Part of a painting by Paul Sandby of Reading Abbey Gateway

The Reading Abbey Girls’ School

This all-girls boarding school in England produced a generation of accomplished female writers in the eighteenth century.
A dead whale being cleaned by whalers

So You Plan to Teach Moby Dick

The study of Melville’s novel is enhanced by contextualizing it with primary and secondary sources related to the American sperm whaling industry.
A birthday cake on a pastel background

Today: The Best Day of the Year to be Born

Children who are oldest in their class—those born in early autumn—enjoy both a physical and an academic advantage.
A student studying in her dorm

Back to School

Stories from JSTOR Daily about education, libraries, learning, and student life.
Three women and five men gathered in a room which opens up to classical architecture, the group on the left is making music while the others are engaged in conversation; representing the continent of Europe.

Musical Myth-Busting: Teaching Music History with JSTOR Daily

Harnessing the power of quirk to engage students and inspire research in an online learning environment.
Protestors raise their fists as they take to the streets during a mass demonstration against New York State abortion laws, in the Manhattan borough of New York City, New York, 28th March 1970

Medical Mutual Aid Before Roe v. Wade

In 1968, a group of Boston University students published a handbook about abortion and birth control for their peers. Over half a million copies were distributed.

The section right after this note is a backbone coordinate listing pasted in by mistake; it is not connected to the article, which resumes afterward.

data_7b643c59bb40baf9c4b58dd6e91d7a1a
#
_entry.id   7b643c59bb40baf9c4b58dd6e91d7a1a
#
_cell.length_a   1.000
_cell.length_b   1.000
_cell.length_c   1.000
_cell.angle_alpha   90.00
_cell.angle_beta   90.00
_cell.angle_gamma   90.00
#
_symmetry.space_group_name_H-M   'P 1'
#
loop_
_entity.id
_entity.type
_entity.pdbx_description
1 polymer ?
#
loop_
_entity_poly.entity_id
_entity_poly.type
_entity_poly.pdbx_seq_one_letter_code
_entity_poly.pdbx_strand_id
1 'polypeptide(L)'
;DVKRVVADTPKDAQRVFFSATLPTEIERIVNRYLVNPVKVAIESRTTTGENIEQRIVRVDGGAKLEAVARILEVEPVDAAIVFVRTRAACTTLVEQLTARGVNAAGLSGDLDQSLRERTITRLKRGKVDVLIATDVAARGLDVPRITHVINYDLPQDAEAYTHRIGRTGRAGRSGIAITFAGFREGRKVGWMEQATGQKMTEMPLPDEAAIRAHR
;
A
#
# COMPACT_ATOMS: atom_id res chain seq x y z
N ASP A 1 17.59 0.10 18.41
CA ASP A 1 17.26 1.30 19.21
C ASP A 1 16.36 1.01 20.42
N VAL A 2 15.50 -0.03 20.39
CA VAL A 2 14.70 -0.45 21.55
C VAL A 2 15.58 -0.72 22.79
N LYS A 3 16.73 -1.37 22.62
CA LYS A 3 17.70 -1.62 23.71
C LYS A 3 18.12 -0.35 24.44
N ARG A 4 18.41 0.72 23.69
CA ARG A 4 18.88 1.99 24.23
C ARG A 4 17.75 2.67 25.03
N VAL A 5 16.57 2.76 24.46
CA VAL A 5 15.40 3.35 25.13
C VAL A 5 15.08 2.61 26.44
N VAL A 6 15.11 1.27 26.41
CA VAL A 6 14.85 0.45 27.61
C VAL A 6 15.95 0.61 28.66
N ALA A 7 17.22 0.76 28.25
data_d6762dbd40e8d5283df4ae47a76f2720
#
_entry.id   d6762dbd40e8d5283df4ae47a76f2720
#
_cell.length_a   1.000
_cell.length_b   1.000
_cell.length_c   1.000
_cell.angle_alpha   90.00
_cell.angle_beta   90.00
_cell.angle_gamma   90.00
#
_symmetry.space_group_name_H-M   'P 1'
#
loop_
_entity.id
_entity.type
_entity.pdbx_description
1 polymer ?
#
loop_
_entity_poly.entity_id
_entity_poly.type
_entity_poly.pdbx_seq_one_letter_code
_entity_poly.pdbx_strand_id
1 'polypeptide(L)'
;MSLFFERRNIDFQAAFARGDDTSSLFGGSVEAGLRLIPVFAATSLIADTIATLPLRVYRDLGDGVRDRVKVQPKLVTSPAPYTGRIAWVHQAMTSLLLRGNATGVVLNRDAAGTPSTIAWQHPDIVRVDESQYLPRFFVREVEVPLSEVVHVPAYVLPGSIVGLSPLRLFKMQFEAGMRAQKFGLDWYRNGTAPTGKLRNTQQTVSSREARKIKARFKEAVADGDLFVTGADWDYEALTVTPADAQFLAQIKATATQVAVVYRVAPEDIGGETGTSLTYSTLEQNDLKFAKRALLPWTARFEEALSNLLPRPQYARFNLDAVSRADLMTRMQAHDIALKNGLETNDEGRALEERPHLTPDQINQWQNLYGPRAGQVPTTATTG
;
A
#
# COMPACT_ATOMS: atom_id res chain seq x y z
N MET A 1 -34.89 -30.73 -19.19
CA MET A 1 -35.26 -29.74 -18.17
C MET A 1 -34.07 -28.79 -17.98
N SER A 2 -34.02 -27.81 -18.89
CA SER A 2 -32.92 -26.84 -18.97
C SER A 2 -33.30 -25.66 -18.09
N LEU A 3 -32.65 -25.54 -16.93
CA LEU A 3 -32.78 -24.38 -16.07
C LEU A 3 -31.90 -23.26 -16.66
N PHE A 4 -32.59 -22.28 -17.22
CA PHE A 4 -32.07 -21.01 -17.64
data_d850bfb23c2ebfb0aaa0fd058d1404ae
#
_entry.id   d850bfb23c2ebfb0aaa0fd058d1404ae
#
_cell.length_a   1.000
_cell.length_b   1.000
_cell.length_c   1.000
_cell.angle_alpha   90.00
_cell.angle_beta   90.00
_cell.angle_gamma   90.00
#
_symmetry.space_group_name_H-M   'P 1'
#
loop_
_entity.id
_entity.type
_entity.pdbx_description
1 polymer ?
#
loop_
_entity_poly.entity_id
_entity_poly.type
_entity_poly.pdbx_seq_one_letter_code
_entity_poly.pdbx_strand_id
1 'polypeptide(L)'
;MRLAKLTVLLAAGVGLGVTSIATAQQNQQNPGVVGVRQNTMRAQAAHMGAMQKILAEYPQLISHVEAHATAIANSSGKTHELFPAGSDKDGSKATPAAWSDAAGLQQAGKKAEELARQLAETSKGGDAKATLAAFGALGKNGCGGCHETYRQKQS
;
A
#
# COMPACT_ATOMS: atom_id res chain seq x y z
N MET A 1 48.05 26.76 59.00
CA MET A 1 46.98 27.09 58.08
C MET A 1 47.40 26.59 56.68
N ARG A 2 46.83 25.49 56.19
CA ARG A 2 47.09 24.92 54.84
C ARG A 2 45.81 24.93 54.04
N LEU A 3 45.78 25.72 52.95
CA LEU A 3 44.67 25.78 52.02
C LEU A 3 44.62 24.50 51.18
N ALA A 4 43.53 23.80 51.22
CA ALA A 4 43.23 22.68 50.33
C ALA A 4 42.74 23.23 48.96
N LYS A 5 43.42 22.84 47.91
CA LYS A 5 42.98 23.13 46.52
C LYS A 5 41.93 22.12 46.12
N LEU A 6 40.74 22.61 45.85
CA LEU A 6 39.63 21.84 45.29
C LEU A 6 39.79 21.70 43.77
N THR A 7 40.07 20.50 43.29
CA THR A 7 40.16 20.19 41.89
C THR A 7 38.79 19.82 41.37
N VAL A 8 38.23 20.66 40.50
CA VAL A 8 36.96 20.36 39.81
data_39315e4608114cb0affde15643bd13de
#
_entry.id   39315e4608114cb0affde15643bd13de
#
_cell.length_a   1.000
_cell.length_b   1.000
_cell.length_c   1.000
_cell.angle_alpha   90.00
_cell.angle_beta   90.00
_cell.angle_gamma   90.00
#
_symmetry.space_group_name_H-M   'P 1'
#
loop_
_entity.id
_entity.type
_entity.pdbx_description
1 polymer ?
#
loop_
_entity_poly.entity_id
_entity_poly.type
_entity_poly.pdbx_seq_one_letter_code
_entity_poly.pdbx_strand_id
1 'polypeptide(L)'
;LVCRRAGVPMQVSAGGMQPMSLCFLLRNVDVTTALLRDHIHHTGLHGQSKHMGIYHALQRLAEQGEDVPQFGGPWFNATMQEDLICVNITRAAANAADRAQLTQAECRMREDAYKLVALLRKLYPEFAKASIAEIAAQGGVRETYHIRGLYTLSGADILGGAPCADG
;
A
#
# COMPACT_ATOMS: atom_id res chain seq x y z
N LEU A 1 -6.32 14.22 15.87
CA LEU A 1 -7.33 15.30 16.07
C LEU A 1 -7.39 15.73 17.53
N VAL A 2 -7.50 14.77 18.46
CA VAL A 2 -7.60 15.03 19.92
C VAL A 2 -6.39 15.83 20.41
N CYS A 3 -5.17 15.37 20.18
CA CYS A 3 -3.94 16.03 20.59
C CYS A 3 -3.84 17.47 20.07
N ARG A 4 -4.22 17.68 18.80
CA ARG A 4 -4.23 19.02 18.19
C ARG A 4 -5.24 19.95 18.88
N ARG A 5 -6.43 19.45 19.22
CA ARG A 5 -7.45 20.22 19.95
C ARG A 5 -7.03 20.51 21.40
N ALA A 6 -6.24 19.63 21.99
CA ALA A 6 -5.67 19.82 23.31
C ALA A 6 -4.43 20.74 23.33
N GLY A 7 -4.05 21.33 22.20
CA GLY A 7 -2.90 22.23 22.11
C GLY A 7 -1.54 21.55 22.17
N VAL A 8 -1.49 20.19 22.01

Alpha Pi Omega in UNC's Yackety Yack, 2003

Inside the First Indigenous Sorority

Alpha Pi Omega, the first historically Native American sorority, supports Native students and creates cultural space for them on university campuses.
The Last Class

The Last Class, 28 Years Later

What happened to the last of the Pell Grant-funded prison higher ed graduates and their paralegal skills? Open Campus's Charlotte West and Angolite associate editor John Corley report.
From the cover of a teacher's book on geography

Teaching Citizenship in the Falling Ottoman Empire

In the nineteenth century, the state used a new education system to shape young citizens' attitudes toward a shrinking empire and the emerging Republic.
From an interview with Eliza Hixon

Angela Proctor on the “Opinions Regarding Slavery: Slave Narratives” Collection

We spoke with Angela Proctor, head archivist at Southern University, about the collections of slave narratives compiled by John B. Cade from 1929-1935.